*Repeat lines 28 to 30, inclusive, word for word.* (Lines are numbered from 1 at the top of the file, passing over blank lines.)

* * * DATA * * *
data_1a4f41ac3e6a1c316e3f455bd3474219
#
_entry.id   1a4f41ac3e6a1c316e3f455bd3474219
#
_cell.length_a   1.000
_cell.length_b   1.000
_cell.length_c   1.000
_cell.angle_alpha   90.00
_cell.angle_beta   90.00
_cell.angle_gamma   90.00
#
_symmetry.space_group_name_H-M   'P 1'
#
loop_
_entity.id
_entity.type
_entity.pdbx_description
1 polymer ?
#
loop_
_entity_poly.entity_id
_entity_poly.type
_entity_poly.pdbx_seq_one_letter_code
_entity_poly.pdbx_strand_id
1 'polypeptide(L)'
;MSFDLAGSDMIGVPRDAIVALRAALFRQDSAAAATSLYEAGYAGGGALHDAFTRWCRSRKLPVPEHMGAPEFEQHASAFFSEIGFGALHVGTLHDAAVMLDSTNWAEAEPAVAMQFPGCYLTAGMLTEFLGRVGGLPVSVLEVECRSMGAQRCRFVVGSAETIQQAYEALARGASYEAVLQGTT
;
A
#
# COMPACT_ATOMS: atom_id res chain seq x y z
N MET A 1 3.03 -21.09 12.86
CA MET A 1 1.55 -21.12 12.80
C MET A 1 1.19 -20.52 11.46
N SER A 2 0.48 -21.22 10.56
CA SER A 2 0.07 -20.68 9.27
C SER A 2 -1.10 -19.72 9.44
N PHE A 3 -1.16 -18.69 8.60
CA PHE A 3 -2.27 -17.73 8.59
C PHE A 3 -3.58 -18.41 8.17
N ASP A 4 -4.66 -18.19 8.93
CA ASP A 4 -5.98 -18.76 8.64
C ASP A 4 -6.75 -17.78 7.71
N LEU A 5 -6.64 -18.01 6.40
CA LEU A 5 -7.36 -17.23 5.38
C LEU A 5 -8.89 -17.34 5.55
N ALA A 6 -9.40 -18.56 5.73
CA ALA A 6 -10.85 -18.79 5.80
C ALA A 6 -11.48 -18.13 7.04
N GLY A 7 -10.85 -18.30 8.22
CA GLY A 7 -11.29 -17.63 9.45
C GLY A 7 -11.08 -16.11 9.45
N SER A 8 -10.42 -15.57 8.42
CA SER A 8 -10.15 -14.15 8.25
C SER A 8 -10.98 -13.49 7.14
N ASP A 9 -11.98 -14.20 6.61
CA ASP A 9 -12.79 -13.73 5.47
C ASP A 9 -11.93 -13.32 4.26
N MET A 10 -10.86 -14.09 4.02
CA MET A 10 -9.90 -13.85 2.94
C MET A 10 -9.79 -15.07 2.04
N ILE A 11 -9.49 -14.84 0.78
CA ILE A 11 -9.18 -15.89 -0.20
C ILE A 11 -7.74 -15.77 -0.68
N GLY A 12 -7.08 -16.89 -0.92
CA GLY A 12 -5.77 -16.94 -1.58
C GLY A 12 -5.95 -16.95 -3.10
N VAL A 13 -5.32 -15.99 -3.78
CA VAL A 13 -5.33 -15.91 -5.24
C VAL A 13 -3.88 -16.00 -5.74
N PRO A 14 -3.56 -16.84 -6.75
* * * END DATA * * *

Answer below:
A
#
# COMPACT_ATOMS: atom_id res chain seq x y z